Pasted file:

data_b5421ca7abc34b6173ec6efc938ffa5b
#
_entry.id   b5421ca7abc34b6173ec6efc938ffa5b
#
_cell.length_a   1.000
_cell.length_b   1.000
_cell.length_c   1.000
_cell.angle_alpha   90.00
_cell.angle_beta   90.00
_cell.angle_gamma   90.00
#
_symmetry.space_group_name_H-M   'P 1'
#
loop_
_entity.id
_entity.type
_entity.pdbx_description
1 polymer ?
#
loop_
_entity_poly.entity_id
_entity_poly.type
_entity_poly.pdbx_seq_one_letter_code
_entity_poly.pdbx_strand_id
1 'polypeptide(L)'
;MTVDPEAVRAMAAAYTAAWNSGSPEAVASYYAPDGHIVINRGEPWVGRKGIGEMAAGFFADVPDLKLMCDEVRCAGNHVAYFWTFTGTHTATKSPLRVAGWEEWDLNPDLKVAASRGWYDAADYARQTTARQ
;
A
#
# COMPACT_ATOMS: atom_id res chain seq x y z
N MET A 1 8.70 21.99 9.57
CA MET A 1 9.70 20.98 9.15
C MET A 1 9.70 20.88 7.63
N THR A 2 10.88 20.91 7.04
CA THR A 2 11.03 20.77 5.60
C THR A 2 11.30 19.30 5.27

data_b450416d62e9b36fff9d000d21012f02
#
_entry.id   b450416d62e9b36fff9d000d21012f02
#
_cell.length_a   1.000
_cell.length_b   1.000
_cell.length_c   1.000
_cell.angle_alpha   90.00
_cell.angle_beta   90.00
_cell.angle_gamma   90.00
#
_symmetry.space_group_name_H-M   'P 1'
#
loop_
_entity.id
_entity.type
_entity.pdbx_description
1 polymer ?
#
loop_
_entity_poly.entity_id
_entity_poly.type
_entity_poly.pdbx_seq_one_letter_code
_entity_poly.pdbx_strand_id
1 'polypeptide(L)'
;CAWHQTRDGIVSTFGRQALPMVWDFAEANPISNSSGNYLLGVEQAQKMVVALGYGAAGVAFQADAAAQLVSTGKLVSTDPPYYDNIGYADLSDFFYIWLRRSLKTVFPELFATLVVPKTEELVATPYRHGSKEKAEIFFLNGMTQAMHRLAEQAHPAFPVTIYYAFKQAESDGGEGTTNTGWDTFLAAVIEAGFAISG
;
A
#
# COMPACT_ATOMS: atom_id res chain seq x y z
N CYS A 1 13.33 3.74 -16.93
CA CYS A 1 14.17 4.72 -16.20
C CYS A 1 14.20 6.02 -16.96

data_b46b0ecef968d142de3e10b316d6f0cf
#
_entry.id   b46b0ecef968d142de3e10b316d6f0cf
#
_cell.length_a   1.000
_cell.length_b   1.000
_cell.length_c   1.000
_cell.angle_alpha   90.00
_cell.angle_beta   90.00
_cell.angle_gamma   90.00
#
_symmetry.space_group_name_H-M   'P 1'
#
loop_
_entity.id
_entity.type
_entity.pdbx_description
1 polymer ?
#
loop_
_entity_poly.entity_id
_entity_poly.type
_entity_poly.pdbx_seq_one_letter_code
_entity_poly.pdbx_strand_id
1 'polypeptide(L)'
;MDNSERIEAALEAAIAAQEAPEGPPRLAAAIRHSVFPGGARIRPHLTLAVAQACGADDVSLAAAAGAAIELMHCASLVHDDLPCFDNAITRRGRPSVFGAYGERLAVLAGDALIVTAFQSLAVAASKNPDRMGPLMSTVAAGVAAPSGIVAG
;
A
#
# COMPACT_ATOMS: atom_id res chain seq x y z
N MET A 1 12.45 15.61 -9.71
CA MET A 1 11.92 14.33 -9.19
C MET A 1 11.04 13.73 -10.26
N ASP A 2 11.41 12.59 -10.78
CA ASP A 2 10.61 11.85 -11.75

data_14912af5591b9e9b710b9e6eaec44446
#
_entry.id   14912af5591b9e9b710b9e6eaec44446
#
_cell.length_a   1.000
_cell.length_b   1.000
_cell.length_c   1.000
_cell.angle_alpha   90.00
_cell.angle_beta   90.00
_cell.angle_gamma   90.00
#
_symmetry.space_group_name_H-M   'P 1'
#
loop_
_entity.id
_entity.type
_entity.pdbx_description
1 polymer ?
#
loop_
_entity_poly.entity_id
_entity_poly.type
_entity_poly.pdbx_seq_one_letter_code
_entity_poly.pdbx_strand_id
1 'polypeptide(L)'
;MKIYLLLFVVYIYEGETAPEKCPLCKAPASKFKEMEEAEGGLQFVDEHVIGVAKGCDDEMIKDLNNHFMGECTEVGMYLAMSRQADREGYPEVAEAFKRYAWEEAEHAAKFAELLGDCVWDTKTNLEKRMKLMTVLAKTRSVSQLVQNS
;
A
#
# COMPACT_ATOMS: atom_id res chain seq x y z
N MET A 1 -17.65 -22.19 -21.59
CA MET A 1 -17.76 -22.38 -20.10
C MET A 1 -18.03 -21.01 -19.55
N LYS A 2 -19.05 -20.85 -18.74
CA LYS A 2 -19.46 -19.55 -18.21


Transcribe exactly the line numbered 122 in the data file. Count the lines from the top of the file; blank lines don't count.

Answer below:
1 polymer ?